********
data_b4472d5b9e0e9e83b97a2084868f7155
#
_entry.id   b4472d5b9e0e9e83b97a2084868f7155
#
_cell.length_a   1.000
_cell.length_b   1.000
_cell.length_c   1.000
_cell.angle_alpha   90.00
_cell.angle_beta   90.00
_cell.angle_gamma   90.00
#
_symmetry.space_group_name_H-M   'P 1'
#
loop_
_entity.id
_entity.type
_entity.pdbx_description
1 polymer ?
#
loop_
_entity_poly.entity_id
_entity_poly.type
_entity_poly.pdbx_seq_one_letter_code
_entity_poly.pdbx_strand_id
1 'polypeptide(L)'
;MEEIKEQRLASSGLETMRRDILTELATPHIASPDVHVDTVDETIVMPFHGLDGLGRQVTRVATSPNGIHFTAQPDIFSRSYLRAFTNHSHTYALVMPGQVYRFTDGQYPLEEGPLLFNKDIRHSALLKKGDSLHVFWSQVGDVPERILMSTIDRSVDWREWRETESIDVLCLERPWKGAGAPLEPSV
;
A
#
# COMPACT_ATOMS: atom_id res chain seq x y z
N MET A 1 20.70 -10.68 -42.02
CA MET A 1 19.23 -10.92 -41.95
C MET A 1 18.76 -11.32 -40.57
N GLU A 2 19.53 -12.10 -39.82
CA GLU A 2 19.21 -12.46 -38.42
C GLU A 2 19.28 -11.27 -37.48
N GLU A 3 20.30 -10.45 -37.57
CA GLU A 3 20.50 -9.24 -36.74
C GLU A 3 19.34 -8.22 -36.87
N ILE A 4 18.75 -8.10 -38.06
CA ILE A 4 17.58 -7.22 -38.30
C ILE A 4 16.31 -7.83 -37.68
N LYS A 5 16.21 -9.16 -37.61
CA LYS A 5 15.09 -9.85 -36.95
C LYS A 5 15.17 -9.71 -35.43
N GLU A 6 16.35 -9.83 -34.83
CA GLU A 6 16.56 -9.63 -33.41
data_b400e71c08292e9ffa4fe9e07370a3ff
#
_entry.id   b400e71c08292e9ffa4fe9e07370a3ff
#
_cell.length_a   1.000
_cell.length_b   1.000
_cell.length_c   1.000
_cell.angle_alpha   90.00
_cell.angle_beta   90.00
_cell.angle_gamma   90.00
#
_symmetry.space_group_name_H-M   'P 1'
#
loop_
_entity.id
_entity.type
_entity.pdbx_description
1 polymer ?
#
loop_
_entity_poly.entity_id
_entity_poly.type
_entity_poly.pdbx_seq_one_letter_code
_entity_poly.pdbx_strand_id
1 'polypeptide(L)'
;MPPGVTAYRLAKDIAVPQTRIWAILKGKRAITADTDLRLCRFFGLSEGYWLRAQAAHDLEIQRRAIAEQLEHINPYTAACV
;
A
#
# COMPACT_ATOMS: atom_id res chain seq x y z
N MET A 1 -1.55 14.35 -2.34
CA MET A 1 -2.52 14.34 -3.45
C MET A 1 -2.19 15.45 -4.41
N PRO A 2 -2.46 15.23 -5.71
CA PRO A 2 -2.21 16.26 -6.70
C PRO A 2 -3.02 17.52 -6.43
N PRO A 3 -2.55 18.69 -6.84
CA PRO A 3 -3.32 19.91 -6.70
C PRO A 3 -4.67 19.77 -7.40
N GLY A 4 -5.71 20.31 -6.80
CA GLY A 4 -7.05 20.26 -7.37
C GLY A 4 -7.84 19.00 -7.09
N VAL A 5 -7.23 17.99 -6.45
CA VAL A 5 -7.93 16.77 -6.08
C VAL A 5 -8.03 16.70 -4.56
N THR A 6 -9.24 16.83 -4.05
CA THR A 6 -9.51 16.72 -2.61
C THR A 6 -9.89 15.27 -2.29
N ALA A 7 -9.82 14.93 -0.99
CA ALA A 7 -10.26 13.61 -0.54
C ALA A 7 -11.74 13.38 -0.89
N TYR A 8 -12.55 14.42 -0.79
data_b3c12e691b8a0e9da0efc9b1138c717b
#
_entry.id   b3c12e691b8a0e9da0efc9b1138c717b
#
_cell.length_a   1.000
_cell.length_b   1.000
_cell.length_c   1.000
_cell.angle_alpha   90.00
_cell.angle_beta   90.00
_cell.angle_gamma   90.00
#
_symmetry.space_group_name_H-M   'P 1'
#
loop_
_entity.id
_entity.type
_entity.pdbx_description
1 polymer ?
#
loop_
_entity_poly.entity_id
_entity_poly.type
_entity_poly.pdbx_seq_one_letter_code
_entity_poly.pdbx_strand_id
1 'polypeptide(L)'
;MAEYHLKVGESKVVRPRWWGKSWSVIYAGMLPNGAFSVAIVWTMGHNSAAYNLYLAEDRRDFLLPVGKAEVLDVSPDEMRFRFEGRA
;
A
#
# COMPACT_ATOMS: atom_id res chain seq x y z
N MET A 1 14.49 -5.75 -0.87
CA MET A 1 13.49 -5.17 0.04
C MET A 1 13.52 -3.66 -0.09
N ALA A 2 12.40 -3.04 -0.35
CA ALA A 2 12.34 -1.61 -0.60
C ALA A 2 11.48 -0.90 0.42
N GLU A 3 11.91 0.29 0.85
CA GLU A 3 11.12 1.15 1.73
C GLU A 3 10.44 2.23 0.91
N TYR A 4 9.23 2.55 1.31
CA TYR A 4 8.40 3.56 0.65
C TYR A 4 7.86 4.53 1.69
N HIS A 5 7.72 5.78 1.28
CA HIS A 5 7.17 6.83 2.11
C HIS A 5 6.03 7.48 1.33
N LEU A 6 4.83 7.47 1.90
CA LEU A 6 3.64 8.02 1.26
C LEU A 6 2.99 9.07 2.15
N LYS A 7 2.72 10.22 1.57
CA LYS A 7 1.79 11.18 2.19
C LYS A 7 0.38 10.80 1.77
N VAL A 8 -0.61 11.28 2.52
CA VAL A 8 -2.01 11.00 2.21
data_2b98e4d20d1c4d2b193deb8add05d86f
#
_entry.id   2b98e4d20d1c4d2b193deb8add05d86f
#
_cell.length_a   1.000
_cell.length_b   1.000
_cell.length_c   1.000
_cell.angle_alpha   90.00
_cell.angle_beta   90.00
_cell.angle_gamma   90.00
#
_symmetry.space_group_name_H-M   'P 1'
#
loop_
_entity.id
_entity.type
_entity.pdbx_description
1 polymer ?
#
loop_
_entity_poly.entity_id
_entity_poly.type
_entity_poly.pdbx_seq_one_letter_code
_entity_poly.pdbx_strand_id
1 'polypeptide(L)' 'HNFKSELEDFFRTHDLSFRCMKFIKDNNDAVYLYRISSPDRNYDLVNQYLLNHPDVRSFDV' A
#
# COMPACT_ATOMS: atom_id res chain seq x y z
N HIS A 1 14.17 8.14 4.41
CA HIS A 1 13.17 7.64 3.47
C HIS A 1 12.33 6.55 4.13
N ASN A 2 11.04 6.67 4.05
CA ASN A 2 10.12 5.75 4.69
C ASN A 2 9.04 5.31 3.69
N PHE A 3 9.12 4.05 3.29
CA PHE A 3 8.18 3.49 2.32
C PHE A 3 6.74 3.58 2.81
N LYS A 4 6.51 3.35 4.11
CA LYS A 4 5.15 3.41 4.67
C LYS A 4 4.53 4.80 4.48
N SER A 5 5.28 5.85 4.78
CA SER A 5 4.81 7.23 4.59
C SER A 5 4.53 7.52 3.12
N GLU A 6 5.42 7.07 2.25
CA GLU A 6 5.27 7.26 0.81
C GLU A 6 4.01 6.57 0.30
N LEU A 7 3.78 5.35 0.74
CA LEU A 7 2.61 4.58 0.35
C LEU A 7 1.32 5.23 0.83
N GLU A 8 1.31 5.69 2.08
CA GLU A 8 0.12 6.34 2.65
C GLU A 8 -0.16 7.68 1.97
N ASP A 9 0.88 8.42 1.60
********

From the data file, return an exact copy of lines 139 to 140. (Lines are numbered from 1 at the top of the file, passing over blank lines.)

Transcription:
N TYR A 4 9.23 2.55 1.31
CA TYR A 4 8.40 3.56 0.65